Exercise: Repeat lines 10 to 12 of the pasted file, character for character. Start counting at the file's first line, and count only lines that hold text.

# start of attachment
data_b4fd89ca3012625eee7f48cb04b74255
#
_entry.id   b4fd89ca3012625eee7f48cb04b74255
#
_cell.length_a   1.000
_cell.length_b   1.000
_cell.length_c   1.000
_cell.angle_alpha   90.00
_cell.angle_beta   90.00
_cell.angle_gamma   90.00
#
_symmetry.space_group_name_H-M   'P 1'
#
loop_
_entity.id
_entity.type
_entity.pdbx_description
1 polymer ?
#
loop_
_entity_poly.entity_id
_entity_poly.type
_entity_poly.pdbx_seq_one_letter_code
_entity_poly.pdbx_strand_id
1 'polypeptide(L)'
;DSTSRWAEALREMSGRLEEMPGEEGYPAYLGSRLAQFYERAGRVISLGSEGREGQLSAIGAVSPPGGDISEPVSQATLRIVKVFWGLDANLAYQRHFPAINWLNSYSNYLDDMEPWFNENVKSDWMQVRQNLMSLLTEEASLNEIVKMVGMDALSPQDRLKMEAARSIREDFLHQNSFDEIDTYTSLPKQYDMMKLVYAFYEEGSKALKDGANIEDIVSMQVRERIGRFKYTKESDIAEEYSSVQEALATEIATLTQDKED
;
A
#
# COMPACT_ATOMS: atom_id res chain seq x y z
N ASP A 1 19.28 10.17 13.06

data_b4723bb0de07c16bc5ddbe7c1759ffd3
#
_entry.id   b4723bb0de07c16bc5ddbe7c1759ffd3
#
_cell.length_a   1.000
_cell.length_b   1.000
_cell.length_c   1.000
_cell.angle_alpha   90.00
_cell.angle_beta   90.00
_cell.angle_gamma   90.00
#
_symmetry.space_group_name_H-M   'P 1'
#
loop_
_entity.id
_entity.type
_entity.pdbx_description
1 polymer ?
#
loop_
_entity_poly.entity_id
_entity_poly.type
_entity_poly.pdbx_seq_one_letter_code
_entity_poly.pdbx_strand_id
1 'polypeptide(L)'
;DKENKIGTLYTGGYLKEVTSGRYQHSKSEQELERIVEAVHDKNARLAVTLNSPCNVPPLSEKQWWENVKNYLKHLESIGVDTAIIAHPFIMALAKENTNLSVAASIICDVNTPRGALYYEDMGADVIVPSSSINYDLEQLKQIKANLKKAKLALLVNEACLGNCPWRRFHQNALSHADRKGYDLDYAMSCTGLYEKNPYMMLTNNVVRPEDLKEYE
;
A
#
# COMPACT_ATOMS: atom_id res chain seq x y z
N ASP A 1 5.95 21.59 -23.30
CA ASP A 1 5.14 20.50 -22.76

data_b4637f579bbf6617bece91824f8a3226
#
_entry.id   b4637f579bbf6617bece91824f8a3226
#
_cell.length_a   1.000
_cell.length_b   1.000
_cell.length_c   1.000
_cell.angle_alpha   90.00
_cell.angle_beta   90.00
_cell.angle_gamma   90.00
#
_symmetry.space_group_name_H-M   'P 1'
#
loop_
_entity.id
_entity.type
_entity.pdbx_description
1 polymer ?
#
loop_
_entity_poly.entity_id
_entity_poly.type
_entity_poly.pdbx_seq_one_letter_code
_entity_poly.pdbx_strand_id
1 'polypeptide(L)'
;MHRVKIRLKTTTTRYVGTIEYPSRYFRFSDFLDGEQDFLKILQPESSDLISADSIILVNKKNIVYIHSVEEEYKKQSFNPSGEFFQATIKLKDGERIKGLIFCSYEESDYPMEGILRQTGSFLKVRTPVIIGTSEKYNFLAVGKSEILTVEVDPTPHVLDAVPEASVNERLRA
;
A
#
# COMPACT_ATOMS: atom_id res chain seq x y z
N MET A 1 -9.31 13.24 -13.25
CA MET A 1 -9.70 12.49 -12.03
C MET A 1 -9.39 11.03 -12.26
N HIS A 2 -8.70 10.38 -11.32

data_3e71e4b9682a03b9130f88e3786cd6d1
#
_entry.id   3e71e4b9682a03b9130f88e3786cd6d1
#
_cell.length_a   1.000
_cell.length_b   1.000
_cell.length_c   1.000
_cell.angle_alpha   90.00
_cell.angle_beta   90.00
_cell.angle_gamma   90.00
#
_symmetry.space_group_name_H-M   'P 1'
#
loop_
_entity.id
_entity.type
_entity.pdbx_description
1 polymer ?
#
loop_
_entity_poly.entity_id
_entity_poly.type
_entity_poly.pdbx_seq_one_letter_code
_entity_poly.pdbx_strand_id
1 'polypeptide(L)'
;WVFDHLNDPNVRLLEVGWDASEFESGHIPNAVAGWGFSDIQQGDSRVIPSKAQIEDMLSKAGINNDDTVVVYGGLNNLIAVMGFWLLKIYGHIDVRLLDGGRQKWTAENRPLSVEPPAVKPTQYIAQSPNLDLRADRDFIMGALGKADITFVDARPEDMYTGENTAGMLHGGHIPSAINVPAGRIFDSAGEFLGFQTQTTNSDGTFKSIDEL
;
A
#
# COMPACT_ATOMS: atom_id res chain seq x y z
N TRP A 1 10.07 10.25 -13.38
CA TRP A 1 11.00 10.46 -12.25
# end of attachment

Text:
_cell.angle_gamma   90.00
#
_symmetry.space_group_name_H-M   'P 1'